I'm going to run that one by my therapist - I'll see him tomorrow evening (1/2/07). Sounds like something I may all ready be working on. He has me lean up against the wall with one of those execise balls and swivel my hip upward while I try to balance. Atrophy of muscles on one side of my torso necessitate developing other muscles to compensate for what is effectively the lengthening of one leg relative to the other.
    I'll see if he can shed light on matter.

  4. #4
    Check the illuistrated exercises on this site -

    http://www.sportsinjurybulletin.com/...-exercises.htm

    I think the "side plank" is the exercise described in the article originally referred to. This is something perscribed by my therapist.

  5. #5
    Spoke to my therapist last night when I went for session.
    He refers to that muscle group as the "QL". It's the primary focus of the exercises I do now. Have to keep working my left QL in order to keep a balance between left/right side. I don't know the level of stimulation on the left side but I do know that the muscles are weaker there so my torso is sort of dragged down on the left. My right side is pulled up by stronger muscles.
    This has to be counteracted in order to prevent future distortion of spine and further problems.

    For what it's worth. I'm going to do a short summary of what I've learned in my context of Brown-Squard syndrome and what exercises I follow to maintain and improve my strength and gait. I hope it helps some one else out here with similar challenges.

  6. #6
    Regarding the 'side plank' exercise, first try it in a knee supported position to avoid too much stress on your joints in this side loaded position. The exercise is the same, except you begin with your knees bent so that when you lift up your hips your weight is distributed between your knees and elbow. The best illustration of this exercise I found came from a pregnancy website:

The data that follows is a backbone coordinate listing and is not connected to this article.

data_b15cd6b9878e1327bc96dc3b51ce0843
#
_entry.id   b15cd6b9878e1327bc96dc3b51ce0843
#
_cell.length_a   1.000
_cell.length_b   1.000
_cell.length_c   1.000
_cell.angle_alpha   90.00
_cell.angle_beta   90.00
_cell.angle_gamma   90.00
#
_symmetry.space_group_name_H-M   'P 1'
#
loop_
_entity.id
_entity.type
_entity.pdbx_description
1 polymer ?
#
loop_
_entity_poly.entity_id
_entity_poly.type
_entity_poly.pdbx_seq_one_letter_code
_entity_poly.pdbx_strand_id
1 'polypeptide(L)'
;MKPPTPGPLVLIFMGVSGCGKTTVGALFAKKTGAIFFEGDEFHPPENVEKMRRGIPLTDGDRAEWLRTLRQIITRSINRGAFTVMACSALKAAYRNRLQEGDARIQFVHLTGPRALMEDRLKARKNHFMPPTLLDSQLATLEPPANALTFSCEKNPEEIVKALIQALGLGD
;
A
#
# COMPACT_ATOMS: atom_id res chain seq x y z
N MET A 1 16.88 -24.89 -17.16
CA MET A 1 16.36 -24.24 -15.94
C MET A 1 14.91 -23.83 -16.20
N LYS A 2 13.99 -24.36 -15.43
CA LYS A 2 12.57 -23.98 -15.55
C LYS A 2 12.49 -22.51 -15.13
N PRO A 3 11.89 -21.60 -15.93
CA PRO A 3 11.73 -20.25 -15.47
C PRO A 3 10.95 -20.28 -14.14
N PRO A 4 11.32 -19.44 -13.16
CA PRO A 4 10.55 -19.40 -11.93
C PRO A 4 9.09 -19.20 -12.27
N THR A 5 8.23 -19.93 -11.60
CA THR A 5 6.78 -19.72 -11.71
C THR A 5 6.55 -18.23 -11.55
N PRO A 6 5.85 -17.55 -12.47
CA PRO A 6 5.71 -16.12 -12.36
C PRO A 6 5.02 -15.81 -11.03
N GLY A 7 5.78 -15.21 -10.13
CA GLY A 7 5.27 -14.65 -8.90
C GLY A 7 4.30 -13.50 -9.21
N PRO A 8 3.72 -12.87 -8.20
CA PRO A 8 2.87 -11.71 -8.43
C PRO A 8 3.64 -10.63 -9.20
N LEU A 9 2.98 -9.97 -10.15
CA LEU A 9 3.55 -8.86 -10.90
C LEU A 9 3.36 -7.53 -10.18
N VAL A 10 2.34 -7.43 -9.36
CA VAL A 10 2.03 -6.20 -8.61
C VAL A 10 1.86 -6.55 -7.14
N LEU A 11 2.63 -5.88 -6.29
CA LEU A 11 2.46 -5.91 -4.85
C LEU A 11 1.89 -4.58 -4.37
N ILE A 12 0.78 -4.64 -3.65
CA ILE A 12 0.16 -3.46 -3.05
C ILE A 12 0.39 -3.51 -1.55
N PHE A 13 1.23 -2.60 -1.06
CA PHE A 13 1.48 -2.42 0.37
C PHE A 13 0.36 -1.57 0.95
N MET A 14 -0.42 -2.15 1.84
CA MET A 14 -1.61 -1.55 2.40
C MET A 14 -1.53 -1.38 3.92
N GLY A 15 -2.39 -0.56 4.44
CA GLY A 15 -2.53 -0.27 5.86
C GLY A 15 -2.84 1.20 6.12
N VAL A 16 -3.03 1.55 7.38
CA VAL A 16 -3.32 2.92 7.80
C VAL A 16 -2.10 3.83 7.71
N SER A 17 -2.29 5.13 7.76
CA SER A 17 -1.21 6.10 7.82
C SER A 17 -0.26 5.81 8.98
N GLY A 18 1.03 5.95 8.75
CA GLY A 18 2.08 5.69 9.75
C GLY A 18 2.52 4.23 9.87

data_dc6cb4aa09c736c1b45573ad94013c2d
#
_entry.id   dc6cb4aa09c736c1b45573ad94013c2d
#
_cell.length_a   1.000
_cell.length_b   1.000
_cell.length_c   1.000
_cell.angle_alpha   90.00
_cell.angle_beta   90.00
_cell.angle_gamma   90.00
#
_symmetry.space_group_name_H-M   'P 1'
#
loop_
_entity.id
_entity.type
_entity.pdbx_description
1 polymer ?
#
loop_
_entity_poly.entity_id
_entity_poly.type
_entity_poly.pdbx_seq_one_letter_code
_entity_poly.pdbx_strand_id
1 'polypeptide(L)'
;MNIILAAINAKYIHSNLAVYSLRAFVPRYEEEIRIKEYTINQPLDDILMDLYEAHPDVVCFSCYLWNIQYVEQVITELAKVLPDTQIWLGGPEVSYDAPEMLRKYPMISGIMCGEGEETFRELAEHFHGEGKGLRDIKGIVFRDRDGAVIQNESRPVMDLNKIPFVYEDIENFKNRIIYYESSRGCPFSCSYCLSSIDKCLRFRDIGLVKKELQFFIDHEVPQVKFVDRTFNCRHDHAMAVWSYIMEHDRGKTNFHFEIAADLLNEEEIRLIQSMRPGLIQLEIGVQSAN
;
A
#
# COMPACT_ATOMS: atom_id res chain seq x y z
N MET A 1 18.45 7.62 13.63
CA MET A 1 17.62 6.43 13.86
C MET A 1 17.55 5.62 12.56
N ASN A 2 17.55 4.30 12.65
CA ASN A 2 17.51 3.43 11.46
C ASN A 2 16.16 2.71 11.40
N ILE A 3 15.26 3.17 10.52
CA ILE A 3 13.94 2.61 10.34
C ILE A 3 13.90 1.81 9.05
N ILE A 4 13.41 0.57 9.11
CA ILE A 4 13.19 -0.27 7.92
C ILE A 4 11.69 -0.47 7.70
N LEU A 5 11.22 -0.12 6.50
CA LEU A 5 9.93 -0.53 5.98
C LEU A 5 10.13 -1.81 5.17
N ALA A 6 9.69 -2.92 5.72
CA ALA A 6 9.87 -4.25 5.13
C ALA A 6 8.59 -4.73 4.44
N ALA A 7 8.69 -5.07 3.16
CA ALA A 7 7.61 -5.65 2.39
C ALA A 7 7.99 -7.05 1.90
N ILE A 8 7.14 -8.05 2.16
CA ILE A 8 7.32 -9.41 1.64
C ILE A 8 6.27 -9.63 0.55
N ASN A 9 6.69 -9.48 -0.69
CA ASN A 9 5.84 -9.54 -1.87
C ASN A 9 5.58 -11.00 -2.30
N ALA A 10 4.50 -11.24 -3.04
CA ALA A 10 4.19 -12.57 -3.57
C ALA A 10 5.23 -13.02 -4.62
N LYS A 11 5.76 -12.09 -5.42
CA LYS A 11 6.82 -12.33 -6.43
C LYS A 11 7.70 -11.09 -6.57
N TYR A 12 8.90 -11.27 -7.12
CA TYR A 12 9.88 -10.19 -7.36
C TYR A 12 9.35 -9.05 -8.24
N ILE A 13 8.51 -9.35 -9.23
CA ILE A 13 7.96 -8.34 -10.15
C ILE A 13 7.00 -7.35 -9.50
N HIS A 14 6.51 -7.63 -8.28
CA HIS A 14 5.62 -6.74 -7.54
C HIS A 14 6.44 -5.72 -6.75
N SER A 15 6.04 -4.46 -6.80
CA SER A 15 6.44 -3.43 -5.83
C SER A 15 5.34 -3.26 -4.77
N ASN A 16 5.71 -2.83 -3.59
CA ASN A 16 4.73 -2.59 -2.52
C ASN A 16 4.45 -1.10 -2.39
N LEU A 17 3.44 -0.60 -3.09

http://babyfit.sparkpeople.com/pregn...=277&extype=pp

  7. #7
    Quote Originally Posted by garvey
    Spoke to my therapist last night when I went for session.
    He refers to that muscle group as the "QL". It's the primary focus of the exercises I do now. Have to keep working my left QL in order to keep a balance between left/right side. I don't know the level of stimulation on the left side but I do know that the muscles are weaker there so my torso is sort of dragged down on the left. My right side is pulled up by stronger muscles.
    This has to be counteracted in order to prevent future distortion of spine and further problems.

    For what it's worth. I'm going to do a short summary of what I've learned in my context of Brown-Squard syndrome and what exercises I follow to maintain and improve my strength and gait. I hope it helps some one else out here with similar challenges.
    All ears....this has been a very difficult area to work for me. We have been doing a lot of pilate's type exercises to help this area. Love to see what you have come up with.....John